Whatever the ultimate fate of the Common Core assessments are, this year’s tests are going on as scheduled, and teachers are struggling over how to best prepare the students in their care, which has not been easy. Many schools around the country, for instance, adopted packaged reading programs that claimed to be aligned to the Standards and the tests as a way of hedging their bets, with New York City going so far as to commission a few key publishers to develop programs0 to the City’s specifications. Yet having now seen some practice tests, many teachers feel that these programs haven’t adequately prepared students for these tests. And they’re not alone in thinking this.

Sleuth CoverAccording to a recent Education Week blog post—whose title “Boasts about Textbooks Aligned to the Common Core a ‘Sham’ says it all—these programs should be viewed with caution as few, if any, live up to their claims. Many, as the blog post points out, have recycled material from older, non-Common-Core-aligned programs, such as Pearson’s ReadyGen, which uses the magazine Sleuth from its old Reading Street program for close reading practice on texts that don’t really seem close reading worthy. Others, such as Scholastic Codex, are so overly scaffolded—with teachers repeatedly directed to “assist students in understanding”—that it’s hard to see how students are being prepared for higher order independent thinking.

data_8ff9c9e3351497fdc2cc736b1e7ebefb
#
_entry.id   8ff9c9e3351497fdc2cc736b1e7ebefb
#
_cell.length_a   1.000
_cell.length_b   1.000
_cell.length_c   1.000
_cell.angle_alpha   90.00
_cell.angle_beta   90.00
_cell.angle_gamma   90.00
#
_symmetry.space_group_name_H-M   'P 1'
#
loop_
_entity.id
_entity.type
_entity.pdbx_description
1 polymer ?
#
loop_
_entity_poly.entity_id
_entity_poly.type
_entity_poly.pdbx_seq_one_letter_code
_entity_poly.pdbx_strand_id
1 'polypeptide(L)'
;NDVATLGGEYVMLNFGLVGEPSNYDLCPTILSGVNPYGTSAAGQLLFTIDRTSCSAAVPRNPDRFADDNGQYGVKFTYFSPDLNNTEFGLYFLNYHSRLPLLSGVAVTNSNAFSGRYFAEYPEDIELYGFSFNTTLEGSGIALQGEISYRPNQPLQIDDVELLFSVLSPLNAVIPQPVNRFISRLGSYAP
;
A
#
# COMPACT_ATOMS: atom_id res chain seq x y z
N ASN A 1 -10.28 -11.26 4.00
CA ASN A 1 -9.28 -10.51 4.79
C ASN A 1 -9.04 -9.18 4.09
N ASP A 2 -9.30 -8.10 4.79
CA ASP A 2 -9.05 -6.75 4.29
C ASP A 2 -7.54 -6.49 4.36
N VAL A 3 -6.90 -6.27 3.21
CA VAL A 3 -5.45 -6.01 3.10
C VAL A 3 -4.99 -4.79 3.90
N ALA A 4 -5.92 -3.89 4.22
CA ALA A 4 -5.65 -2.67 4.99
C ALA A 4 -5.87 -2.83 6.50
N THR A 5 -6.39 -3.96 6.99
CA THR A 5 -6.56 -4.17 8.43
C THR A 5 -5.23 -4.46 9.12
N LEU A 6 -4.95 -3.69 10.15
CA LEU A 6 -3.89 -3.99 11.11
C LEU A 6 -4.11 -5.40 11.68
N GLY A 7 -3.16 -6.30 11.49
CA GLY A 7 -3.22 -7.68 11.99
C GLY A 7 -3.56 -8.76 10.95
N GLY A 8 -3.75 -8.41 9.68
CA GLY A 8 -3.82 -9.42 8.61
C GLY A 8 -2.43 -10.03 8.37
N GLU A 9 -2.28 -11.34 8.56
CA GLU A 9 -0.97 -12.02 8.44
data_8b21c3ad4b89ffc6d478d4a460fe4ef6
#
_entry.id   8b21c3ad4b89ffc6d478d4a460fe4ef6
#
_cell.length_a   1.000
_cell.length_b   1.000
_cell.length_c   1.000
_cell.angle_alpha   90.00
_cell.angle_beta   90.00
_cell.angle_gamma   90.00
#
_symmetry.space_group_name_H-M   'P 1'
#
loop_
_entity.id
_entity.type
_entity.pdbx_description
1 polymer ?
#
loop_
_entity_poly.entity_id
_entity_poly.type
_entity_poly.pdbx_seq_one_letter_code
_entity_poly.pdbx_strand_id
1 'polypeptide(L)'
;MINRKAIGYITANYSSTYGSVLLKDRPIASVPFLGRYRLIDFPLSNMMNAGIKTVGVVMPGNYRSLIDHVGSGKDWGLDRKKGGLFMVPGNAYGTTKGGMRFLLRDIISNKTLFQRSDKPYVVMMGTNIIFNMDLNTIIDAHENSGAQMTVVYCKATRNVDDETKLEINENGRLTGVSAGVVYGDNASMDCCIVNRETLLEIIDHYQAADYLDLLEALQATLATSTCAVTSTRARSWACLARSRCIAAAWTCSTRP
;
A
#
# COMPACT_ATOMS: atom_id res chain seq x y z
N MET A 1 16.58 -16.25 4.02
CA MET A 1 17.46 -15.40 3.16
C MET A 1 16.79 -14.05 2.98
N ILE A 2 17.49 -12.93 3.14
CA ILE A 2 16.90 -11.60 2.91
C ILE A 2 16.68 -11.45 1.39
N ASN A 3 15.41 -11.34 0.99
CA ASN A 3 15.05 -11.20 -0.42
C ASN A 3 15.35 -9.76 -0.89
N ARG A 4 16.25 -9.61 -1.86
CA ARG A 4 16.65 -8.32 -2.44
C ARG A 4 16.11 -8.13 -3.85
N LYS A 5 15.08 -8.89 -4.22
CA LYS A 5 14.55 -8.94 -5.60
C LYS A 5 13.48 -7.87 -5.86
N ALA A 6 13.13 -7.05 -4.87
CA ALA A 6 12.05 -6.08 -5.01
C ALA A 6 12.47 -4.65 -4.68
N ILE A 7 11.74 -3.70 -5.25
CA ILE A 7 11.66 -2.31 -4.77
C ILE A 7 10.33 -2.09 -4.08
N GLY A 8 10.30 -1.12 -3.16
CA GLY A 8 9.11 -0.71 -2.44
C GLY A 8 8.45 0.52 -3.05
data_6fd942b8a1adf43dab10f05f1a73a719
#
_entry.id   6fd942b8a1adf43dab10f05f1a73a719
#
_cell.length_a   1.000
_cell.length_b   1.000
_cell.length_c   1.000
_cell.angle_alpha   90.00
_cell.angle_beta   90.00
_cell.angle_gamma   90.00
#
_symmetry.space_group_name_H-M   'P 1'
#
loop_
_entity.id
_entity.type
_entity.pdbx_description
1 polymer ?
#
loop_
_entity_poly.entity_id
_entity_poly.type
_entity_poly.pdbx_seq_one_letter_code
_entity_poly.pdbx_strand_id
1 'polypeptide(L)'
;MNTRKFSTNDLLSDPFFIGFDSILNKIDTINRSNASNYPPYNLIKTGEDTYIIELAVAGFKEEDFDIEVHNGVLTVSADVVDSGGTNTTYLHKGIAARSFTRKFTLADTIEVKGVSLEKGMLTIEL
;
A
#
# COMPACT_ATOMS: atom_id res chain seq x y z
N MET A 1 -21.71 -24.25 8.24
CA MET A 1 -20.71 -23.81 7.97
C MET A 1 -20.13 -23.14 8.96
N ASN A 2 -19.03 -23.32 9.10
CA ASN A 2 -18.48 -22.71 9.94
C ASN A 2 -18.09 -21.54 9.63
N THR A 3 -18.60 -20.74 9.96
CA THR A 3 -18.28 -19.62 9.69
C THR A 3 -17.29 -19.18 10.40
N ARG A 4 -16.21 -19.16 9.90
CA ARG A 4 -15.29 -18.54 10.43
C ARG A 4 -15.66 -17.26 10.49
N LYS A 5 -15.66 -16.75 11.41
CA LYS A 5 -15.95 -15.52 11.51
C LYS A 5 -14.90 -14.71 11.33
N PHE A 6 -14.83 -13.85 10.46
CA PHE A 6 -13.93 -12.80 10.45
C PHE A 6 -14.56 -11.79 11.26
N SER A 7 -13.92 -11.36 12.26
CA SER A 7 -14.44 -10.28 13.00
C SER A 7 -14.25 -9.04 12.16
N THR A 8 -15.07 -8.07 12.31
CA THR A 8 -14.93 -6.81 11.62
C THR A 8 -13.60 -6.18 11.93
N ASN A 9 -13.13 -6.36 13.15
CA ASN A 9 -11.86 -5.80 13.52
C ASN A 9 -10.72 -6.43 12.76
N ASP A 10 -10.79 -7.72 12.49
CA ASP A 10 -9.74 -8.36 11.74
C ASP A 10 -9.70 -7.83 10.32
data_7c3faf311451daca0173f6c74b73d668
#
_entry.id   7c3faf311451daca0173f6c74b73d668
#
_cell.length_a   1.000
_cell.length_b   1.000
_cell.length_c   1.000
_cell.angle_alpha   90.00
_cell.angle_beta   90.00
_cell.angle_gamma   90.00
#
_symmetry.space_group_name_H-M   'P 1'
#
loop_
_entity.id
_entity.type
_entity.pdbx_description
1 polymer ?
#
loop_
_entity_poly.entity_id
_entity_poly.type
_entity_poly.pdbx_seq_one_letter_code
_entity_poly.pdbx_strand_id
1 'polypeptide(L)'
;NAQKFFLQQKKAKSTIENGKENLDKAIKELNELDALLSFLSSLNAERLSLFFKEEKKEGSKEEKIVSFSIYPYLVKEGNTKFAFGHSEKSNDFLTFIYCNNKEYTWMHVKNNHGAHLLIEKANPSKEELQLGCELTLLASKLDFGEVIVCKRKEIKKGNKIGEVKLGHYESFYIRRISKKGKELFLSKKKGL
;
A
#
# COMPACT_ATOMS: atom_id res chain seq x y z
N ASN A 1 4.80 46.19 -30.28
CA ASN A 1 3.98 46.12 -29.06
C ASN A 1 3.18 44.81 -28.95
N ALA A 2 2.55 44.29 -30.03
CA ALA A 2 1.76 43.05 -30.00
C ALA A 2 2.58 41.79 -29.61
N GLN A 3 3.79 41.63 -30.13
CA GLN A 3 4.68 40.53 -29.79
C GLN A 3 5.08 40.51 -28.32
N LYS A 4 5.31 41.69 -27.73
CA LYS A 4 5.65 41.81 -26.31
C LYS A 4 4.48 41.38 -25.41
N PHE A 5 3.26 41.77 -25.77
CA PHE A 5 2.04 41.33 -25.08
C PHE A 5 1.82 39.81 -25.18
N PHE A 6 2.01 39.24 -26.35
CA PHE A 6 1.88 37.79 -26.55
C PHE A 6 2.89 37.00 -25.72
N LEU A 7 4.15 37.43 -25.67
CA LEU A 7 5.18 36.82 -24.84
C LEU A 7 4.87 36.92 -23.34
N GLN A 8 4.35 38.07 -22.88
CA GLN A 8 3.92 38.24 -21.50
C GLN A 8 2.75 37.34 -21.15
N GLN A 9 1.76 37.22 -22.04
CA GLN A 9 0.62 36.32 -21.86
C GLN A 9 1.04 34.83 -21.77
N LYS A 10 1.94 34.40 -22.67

Meanwhile the practice tests provided by Curriculum Associates’s Ready test prep program, which most city schools are using, are insanely hard. Sixth graders, for example, most of whom have had no exposure to chemistry, must read a speech given by Madame Curie about the discovery of radium. The passage contains much content-specific science vocabulary, and while some of the words are defined for students as you’ll see below (underlining mine), the definitions seem as incomprehensible as the words in the passage themselves.

Madame Curie Speech